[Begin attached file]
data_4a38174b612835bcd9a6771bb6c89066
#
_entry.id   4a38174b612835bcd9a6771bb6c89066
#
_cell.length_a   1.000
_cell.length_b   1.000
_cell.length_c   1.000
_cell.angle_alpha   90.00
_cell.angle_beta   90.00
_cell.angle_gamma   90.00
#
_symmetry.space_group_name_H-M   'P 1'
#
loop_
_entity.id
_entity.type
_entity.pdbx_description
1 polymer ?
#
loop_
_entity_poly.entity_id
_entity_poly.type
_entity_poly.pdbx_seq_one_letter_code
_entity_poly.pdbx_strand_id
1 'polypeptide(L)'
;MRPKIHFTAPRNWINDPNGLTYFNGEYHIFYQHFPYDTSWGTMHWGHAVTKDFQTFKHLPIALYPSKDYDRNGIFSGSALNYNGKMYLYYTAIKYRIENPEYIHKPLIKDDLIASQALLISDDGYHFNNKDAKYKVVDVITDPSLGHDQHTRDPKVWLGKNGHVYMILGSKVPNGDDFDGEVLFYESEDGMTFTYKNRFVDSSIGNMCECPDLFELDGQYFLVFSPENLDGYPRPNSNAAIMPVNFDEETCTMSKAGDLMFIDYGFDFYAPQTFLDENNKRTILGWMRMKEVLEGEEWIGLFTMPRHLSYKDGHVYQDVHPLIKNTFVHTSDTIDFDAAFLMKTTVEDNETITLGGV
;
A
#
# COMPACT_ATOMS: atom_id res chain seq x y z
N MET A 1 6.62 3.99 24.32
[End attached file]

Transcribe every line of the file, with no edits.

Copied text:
data_4a38174b612835bcd9a6771bb6c89066
#
_entry.id   4a38174b612835bcd9a6771bb6c89066
#
_cell.length_a   1.000
_cell.length_b   1.000
_cell.length_c   1.000
_cell.angle_alpha   90.00
_cell.angle_beta   90.00
_cell.angle_gamma   90.00
#
_symmetry.space_group_name_H-M   'P 1'
#
loop_
_entity.id
_entity.type
_entity.pdbx_description
1 polymer ?
#
loop_
_entity_poly.entity_id
_entity_poly.type
_entity_poly.pdbx_seq_one_letter_code
_entity_poly.pdbx_strand_id
1 'polypeptide(L)'
;MRPKIHFTAPRNWINDPNGLTYFNGEYHIFYQHFPYDTSWGTMHWGHAVTKDFQTFKHLPIALYPSKDYDRNGIFSGSALNYNGKMYLYYTAIKYRIENPEYIHKPLIKDDLIASQALLISDDGYHFNNKDAKYKVVDVITDPSLGHDQHTRDPKVWLGKNGHVYMILGSKVPNGDDFDGEVLFYESEDGMTFTYKNRFVDSSIGNMCECPDLFELDGQYFLVFSPENLDGYPRPNSNAAIMPVNFDEETCTMSKAGDLMFIDYGFDFYAPQTFLDENNKRTILGWMRMKEVLEGEEWIGLFTMPRHLSYKDGHVYQDVHPLIKNTFVHTSDTIDFDAAFLMKTTVEDNETITLGGV
;
A
#
# COMPACT_ATOMS: atom_id res chain seq x y z
N MET A 1 6.62 3.99 24.32